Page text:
Brewery Theatre was packed to capacity to witness the first ever
Comedy Store Players gig in South Cumbria.
five Players in Kendal were:
- The shaggy-haired Richard Vranch who kept things together
and demonstrated his uinque piano-playing ability.
- Andy Smart
- Lee Simpson
- Steve Steen
- Jim Sweeney
Line Is it Anyway? is a pale TV imitation."
you been to an improvisation night before?" Richard asked,
warming us up by asking us for suggestions. Slow at first, the ideas
started to come thick and fast.
and the waste disposal unit
our suggestions, the show got underway with a story about Caesar
and a waste disposal unit. Each Player continued the story when
pointed to by Richard and was 'out' if he gibbered.
followed a scene at Blackpool Sealife Centre with the audience shouting
out emotions for the Players to display.
Richard left the auditorium while we decided on an obscure job.
He then returned, having to guess he was "the person who ties
bunches of spring onions together with string for £2.75 in
Aldi". He'd never heard of Aldi and several folk in the audience
pointed out that it's not string it's blue elastic bands.
their bizarre clues ("I'm not on, Ian's on"), he got it,
with us cheering him on with every clue.
Mr Vranch as the guy hidden behind the piano or guitar on 'Whose
Line Is It Anyway?' but clearly he has many more strings to his
bow. (Interestingly - to me at least - he holds a PhD in radiation
physics. Don't ask how I know.)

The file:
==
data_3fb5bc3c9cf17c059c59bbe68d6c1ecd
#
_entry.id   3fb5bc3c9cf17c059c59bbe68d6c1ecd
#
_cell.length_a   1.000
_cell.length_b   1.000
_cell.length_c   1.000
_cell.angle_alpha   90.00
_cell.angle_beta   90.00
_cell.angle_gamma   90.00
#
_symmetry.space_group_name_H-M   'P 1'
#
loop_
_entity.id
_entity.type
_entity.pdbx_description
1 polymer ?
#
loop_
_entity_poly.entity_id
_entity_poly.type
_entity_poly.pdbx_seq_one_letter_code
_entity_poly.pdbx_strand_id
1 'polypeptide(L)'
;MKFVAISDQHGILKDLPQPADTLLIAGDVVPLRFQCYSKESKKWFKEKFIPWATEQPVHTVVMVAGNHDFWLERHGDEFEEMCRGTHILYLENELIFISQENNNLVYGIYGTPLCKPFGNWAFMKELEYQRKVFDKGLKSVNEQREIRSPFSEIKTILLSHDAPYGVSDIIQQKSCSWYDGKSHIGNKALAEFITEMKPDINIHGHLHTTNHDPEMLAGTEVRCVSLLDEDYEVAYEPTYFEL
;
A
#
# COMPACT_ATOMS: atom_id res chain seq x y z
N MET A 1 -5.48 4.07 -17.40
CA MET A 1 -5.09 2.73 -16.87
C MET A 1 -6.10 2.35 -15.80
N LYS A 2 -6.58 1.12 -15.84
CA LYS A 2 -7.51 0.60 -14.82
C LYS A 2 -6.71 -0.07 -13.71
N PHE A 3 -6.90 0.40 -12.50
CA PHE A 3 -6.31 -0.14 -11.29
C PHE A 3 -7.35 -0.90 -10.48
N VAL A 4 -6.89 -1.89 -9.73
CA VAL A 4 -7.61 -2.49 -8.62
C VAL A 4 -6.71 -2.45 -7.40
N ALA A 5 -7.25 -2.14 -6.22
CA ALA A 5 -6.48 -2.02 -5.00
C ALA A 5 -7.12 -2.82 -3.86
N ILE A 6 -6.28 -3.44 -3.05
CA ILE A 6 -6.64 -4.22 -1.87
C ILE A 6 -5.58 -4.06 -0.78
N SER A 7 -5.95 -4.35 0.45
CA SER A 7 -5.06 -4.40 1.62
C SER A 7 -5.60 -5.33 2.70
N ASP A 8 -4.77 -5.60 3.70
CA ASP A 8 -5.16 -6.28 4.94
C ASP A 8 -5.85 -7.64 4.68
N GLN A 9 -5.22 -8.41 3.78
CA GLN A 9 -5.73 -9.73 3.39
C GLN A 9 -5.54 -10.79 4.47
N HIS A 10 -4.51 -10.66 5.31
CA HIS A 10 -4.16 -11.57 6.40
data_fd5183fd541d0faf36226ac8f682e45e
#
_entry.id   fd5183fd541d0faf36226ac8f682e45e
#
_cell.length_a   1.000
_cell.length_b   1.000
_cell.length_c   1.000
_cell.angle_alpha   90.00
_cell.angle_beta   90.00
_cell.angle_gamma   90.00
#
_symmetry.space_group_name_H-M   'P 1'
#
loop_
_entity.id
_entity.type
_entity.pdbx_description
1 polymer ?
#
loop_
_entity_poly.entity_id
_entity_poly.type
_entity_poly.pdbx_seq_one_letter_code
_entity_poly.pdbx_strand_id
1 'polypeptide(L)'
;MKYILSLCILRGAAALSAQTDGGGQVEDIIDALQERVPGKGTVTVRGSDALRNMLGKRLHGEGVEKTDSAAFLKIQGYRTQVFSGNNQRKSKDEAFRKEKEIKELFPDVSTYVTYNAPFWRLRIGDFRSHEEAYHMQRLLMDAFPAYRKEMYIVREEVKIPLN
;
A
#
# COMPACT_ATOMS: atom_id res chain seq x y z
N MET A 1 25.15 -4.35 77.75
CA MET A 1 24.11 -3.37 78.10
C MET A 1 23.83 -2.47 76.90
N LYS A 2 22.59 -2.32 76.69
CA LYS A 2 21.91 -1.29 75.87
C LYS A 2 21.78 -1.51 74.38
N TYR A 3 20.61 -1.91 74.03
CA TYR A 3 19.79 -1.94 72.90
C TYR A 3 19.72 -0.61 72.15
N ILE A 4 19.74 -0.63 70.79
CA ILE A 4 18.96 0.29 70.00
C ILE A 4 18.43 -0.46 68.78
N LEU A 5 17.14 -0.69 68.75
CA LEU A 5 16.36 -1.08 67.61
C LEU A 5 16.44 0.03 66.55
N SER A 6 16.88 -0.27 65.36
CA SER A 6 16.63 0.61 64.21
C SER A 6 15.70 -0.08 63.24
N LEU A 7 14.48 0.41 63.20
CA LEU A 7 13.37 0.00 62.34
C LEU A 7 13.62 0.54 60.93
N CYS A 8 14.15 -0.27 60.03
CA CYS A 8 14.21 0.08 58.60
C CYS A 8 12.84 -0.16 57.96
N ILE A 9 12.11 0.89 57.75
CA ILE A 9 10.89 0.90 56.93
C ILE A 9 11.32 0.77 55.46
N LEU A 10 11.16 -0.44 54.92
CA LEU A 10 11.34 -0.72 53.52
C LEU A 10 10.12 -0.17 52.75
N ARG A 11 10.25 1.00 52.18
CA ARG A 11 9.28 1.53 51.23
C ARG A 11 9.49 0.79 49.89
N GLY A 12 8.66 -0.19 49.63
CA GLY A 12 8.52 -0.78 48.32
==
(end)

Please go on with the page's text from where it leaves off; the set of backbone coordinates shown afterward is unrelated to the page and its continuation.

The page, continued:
asked for a suggestion for a TV show, my
pal Lindsay's "gritty Northern drama" was picked instantly.
and Jim as 'Mary' and 'Deirdre'
was decided as the story unfolded. We followed 'Mary' (Andy Smart),
who wants to go to Japan to train as a geisha. But! She's pregnant
by her best friend's husband.
Sweeney's impression of a Northern lass was worryingly convincing.
"And so I said, 'Never', and she said..." etc.
Sheen became 'Noriko' - a prostitute who sounded remarkably like
a gruff Northern builder. Richard stepped up the music to lead him
into a song.
what do I get for a fiver?" asked 'John', Mary's husband. Cue
Steve leaping about the stage doing a geisha version of 'The Old
Bazarr in Cairo', all composed on the spot inside his brain. (I
couldn't possibly repeat the words.)
sketch started with two Players making mint cake in Kendal. We shouted
out film and theatre styles to change how the scene progressed.
My "teen movie" lowered the tone too quickly and was quickly
replaced with "ballet", "horror" and "opera".
show ended with "a touch of culture".
Shakespearean plays were suggested - "Much Ado About Something"
and "Cuban" (which went totally over everyone's heads).
But it had to be "A Midsummer Night's Wet Dream". The
name alone had the audience in stitches.
certainly try to get to another gig by the Comedy Store Players.
Their brand of comedy is hard to come by and I came away feeling
I had been part of a unique evening. Come back soon please!
to anyone going along to a comedy gig: don't drink so much that
you have to go out to the loo. And certainly don't even think of
getting up if you're seated on the front row!
by Suzanne Worthington, BBC Cumbria.
Want to be a BBC Cumbria reviewer? Email
competition is now closed.
Thomason from Lancaster won a pair of tickets to the gig in Kendal.
you can still test your knowledge with the quiz:
competitions from BBC Cumbria »